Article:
When we finally made it to San Pedro Sula, they rushed Mr. Fiszman to the emergency room, but unfortunately he didn’t make it. For reasons I can’t remember, I thought I had dislocated my hip, so the doctors decided to operate. I was brought into the operating room and was given something to knock me out.  I learned later that this was all a big scam by the doctors. One of the other doctors that was no operating told Mr. Fiszman’s daughter that they were going the fake operation so that they could bill the Fiszman’s for medical services, since they were known as wealthy people. And even more fortunate, they really didn’t do anything to me at all!

While recovering in the hospital, I let my parents know about the accident.  My mom went into a panic and immediately tried to book a plan to Tegucigalpa, the capital of Honduras which was over a hundred miles away.  Fortunately, that fell through – as I wasn’t in Tegucigalpa – and she instead booked a plane to Miami to meet me there.

After a few days in the hospital, I was released to the Fiszman home (which was in the midst of the Shiva), and I remember trying to eat chicken at the Shabbos meal on Friday night, and how I was having difficulty because one of my teeth had been broken. I don’t remember much else, as the doctors put me on Valium.  I guess it is another miracle that I remember anything considering how much valium I took. My best friend from university eventually flushed the remainder of my prescription down the toilet about a month later.

So I made it to Miami without a problem.  Fortunately I had forgotten to take my passport with me on that fateful day, so I didn’t have to worry about replacing it to gain re-entry into the USA.  In the airport, my parents had Dr. Schattner, a friend from my parents’ neighborhood who happened to be vacationing in Miami, examine me as I was changing planes just to make sure I didn’t need to be rushed to the hospital instead of to the next plane. When I got to New York, I looked in the mirror and could finally see the extent of my injuries.  My back had suffered many lacerations – many of these scars are still visible today.  My hip was fine, though sore.  My tooth needed root canal work. But after a few weeks, I was back to normal and back in Tufts University.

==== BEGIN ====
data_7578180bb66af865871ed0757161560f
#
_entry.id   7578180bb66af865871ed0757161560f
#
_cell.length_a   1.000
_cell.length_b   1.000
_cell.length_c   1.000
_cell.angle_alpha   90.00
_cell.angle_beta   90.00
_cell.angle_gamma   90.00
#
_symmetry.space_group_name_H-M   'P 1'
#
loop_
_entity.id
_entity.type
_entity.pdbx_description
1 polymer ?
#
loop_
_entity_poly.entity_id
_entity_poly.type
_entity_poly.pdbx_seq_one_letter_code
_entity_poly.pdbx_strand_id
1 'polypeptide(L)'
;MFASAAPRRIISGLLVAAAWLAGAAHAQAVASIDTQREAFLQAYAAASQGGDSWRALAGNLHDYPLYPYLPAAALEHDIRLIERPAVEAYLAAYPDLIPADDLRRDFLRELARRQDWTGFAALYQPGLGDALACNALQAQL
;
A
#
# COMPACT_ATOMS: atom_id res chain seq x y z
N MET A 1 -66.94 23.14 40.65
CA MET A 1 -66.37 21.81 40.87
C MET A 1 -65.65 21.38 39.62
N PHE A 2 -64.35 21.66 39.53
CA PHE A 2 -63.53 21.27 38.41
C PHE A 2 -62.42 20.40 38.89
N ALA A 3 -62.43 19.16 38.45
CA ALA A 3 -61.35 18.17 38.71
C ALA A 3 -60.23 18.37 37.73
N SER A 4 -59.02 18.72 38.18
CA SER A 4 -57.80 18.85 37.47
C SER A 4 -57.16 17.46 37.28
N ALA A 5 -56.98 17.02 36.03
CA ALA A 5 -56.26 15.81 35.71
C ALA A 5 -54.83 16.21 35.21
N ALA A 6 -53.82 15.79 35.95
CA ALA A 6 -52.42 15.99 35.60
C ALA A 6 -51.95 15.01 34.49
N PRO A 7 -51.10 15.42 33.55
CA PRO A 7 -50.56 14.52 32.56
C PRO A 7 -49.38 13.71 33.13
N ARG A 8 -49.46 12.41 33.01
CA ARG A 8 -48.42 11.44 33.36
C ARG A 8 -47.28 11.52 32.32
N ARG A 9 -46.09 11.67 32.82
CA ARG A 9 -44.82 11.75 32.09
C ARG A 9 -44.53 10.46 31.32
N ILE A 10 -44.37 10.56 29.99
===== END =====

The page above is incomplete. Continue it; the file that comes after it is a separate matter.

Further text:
To this day, I still have no idea how I made it from being inside the minivan to being in the back of the pickup truck.  I can only thank Hashem for carefully extracting me from the crashed vehicle and safely placing me in the pickup. As it happens, the household workers from the Fiszman family went to fetch the car sometime after the accident.  They expected to have to tow it back to San Pedro Sula, but interestingly while the car was dented from the roll-over, the motor and drive train worked fine, and they were able to drive it the two hours back to the house!

This story has an interesting ending.  At this time, I began to have ideas about marrying Mr. Fiszman’s eldest daughter, who was about my age. My thoughts jumped over the next stage of dating, and I immediately began to think about what we would do if and when we had a child. I knew that I would name the child after Mr. Fiszman, but I wondered what we would call him.  Mr. Fiszman’s first name was Marcos, so I thought about “Mark”, but that was my uncle’s name, and I didn’t want to use it.

As fate had it, I did not marry Miss Fiszman from San Pedro Sula, Honduras, but instead I married Miss Sheldon from SouthEnd-On-Sea, England.

On the 17th Yahrzeit of Mr. Fiszman, I had the opportunity to talk to Mrs. Fiszman-Kirsch, with whom I had not spoken for about 15 years.  I mentioned how I was married and living in Israel, and how I had several children, amongst them my first born, Mordechai Eliyahu.  At that she announced “Really? My father’s Hebrew name was also Mordechai!”

So I have to give thanks to Hashem for taking me out of this dangerous collision almost completely unscathed. As my son, Mordechai Eliyahu put it: “Aba, you have to thank Hashem for the accident.  If you didn’t have it, you might still be a goy living in America.”